Christ stilling the waves

The Trumpeteer

  • How Long Will Your Church Survive Under a Clinton Presidency?

    By Simon de Hundehutte (from “The American Thinker”)

    If Hillary Clinton becomes president, there is little doubt she will continue unabated the policies of President Obama. This will include Obama’s heavy-handiness towards dissenting religious organizations like the Little Sisters of the Poor when it comes to abortion decrees, as well as pastors who preach sermons considered “out of bounds,” and individual Christians whose conscience dictates they refrain from baking cakes or taking photos for “gay weddings.”

    So, with this in mind, just how long will it take for the church that you currently attend to either knuckle under to the new way of conducting “church business” or face punishment in Hillary’s America?

    That all depends on the type of church you now attend. The way I see it, there are presently two types of Christian churches in our country: a church where Jesus Christ is in the denominator or one where Christ is in the numerator.

    As in mathematics, the denominator and the numerator have two very different meanings. The denominator affects every number above the line. For purposes of this demonstration, the numerator can be a lot of different numbers, but the denominator is a constant. However, if that denominator changes, all the different numbers above the line in the numerator are affected.

    A Christ-denominator church preaches that Jesus is Lord and what He says through Holy Scripture dictates how you and the church conducts itself privately and in public. Your personal feelings are trumped by Bible doctrines. Cultural fashions may change but what’s written in the Bible doesn’t. A Christ-denominator church preaches biblical principles in season and out of season – it does not matter which way the cultural wind is blowing.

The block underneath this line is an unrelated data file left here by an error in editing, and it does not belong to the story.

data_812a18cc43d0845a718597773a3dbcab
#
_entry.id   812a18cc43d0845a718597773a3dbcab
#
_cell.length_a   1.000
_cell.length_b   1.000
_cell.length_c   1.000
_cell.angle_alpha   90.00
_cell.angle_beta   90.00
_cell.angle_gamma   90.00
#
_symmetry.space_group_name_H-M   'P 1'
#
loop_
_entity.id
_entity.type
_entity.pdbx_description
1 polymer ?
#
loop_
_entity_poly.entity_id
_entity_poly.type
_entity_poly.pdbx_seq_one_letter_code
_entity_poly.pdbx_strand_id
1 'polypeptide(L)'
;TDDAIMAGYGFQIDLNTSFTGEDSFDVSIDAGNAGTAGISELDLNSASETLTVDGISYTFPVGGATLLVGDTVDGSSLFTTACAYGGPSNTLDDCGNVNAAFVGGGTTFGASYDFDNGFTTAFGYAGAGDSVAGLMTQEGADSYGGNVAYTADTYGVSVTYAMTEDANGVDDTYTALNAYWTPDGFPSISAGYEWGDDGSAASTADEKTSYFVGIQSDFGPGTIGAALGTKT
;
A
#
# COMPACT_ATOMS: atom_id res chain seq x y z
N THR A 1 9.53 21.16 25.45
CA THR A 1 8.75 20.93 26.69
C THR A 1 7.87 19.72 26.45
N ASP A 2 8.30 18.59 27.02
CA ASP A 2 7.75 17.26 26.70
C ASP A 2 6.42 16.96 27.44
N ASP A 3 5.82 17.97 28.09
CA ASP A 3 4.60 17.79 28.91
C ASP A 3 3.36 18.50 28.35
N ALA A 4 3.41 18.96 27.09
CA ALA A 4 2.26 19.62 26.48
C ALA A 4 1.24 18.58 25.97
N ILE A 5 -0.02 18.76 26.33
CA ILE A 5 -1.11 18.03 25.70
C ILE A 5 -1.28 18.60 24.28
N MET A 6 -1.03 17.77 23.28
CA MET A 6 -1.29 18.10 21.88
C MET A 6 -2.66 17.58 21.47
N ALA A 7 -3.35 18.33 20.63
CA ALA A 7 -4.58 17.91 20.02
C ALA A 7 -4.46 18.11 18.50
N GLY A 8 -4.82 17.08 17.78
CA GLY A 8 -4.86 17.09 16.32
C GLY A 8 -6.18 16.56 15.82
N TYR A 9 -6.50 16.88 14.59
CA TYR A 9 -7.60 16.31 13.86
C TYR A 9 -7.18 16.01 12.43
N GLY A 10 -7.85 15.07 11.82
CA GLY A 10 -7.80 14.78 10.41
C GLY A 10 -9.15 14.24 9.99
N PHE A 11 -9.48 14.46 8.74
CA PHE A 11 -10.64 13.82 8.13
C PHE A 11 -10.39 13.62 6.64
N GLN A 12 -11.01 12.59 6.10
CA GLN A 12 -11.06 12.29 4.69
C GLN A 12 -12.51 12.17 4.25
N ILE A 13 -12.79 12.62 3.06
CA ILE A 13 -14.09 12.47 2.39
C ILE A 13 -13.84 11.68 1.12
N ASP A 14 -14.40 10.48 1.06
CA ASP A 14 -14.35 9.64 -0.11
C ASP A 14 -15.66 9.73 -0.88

A Christ-numerator church may also preach that Jesus is Lord. But what’s going on in the world is given full consideration as to how the message of the Bible is delivered. In other words, “the world” is in the denominator. A Christ-numerator church will talk about “social justice” and “saving the planet from man-made climate change,” for example.

    In a Christ-denominator church, everything in a person’s life is affected by following Christ: how he thinks, who he dates or marries, what job he will take, and on and on. All these things are part of that person’s numerator, since following Jesus is in his denominator.